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Re: For Marmite lovers only

Post by brothers » Thu Feb 22, 2018 11:23 am

. . . . it all goes wrong if you use too much, just like Lea & Perrins used for the same purpose.
This helps me understand what Marmite is. I've made the Lea & Perrins mistake just once, and I'll never forget it.
Gary

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Re: For Marmite lovers only

Post by ShadowsDad » Thu Feb 22, 2018 11:55 am

Gary, just to possibly clarify things, the 2 taste nothing like each other. Marmite has umami taste but only when used sparingly.
Brian

Maker of Kramperts Finest Bay Rum and Frostbite http://www.krampertsfinest.com/
Or find it here: Italian Barber, West Coast Shaving, Barclay Crocker, The Old Town Shaving Company at Stats, Maggard Razors; Leavitt & Peirce, Harvard Square

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aih
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Re: For Marmite lovers only

Post by aih » Thu Feb 22, 2018 2:46 pm

Searching around, found a recipe for a Bloody Mary with Marmite. Haven't tried it. Don't know if I will. Maybe one day.

But I did use Marmite in hot water like a tea. It's good. The saltiness is diluted away, can't taste it. Funny thing is (not funny haha) the taste is a lot like Molasses tea. (EDIT: That was on the first few sips. After that, a little like instead of a lot like Molasses. But there is also a component that is a very weak roast beef like taste. Interesting.) This will be a regular for me.

I like this stuff. Shouldn't have waited 20-25 years to try it.
- Ira

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drmoss_ca
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Re: For Marmite lovers only

Post by drmoss_ca » Thu Feb 22, 2018 6:23 pm

We ought not to confuse Marmite beginners with other uses. Toasted wholewheat bread, butter and then a thin but even smear of Marmite will tell you if you are worthy.*

C.
*For certain values of 'worthy', no doubt related to the ability to relish the taste of concentrated and somewhat fermented yeast. It's not my job to tell you how you might practice for that.
"Je n'ai pas besoin de cette hypothèse."
Pierre-Simon de Laplace

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aih
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Re: For Marmite lovers only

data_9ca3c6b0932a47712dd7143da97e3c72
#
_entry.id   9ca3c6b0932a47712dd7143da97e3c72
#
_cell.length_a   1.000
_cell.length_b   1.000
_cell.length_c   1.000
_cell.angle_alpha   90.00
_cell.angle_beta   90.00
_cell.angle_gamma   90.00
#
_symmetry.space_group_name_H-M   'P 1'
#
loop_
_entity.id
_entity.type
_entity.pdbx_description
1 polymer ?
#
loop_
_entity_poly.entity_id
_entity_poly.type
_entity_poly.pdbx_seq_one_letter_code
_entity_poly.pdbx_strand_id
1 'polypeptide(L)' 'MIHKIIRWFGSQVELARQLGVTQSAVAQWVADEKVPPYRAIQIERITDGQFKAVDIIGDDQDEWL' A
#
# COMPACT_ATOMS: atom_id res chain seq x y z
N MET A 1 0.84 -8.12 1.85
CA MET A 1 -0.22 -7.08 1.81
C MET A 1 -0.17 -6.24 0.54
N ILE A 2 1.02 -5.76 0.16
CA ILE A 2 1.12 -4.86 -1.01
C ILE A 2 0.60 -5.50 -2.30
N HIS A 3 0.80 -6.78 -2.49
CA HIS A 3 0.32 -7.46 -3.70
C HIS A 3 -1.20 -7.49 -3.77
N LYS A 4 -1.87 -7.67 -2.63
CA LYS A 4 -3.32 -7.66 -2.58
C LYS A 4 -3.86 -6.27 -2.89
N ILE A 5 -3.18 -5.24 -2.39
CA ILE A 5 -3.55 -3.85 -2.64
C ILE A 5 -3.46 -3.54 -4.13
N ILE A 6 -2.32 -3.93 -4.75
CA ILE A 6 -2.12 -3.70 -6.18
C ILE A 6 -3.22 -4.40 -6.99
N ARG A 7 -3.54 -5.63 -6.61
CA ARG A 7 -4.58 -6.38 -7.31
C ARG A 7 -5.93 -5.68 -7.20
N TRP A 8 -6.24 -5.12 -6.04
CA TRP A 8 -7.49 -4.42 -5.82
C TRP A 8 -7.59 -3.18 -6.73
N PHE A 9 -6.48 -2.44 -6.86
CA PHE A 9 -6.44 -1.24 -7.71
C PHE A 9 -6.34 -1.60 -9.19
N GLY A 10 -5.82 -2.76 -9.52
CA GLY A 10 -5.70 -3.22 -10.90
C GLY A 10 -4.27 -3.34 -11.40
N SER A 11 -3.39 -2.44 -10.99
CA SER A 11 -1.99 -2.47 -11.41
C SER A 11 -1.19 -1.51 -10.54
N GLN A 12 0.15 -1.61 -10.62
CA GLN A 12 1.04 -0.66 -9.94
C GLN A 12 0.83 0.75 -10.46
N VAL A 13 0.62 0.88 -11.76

Post by aih » Fri Feb 23, 2018 5:35 am

I'm copying. But yes I'm learning. I also have a long history of not doing what I'm supposed to do, a condition since childhood.

I like the Marmite tea.
- Ira

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Re: For Marmite lovers only

Post by brothers » Fri Feb 23, 2018 5:49 pm

ShadowsDad wrote:
Thu Feb 22, 2018 11:55 am
Gary, just to possibly clarify things, the 2 taste nothing like each other. Marmite has umami taste but only when used sparingly.
Bryan, I understand. They're two different substances and tastes, but the similarity to me is when a small element of something of a powerful nature overwhelms a dish in an unintended manner. :oops:
Gary

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ShadowsDad
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Re: For Marmite lovers only

Post by ShadowsDad » Sat Mar 10, 2018 2:37 pm

OK, so I tried it in a quick homemade beef soup. I probably should have divided it into 2 portions; one with, and one w/o. It was good, but it was the day that my flu, or I think it was the flu, showed up. The old Marmite got the blame for the GI upset and subsequent bathroom trips, so the bugs in the septic system got to enjoy the entire remainder of the jar. Then came some research... As already written, Marmite can't go bad even if left out of the refrigerator (I wasted that jar!). In fact my new jar says to NOT refrigerate it. I found out what it's made of, yada, yada. Loaded with B vitamins, but since it's made from spent brewers yeast that makes sense. The Marmite site is very informative. BTW, I had always pronounced it "mar might", but I found that it's a French world and best pronounced "mar meet". The word meaning a traditional vessel that a fish stew is cooked in and is seen on many of the jar labels. It's not on the 250 g jar I just received but it was on the old one.

So after figuring out that it was the flu that I had*, I reordered. It came by Royal Mail today. I think it was $8.50 shipped from the UK and it's the 250g size. I think the ad I bought from claimed that's close to 8 ounces. I did try to find it at my local supermarket but when I asked they looked at me as though I had two heads. They carried it when I bought my first jar, just not anymore. Amazon to the rescue. I almost didn't buy it from that vendor because it didn't show me that it was a Prime item (free shipping). But "honey" told me that it was the best deal available and sure enough, free shipping from the vendor. Honey was right. If you use Amazon and don't use "honey" you should. It does the work of finding the best price taking into account selling price, shipping, tax, yada, yada and does it at computer speed. I had to wait a bit longer but I was in no hurry. If I had croaked before it arrived it would be a non-issue anyway. :)

*What threw me was that I had been testing a new pain killer and I had no fever or body aches. I thought I was getting bronchitis again, but I couldn't explain the runs. It was by far the easiest flu I'd ever had! If it hadn't been for the cough and the runs I never would have known that I was sick at all.
Brian

Maker of Kramperts Finest Bay Rum and Frostbite http://www.krampertsfinest.com/
Or find it here: Italian Barber, West Coast Shaving, Barclay Crocker, The Old Town Shaving Company at Stats, Maggard Razors; Leavitt & Peirce, Harvard Square

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ShadowsDad
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Re: For Marmite lovers only

Post by ShadowsDad » Mon Mar 26, 2018 10:07 am

What to have for breakfast this morning?

I wound up making a egg/sausage/cheese sandwich. But I put the lightest of smears of marmite on the toasted roll. That took the place of the salt on the egg. It was tasty. It had a richer flavor (meatier?) than w/o the marmite.
Brian

Maker of Kramperts Finest Bay Rum and Frostbite http://www.krampertsfinest.com/
Or find it here: Italian Barber, West Coast Shaving, Barclay Crocker, The Old Town Shaving Company at Stats, Maggard Razors; Leavitt & Peirce, Harvard Square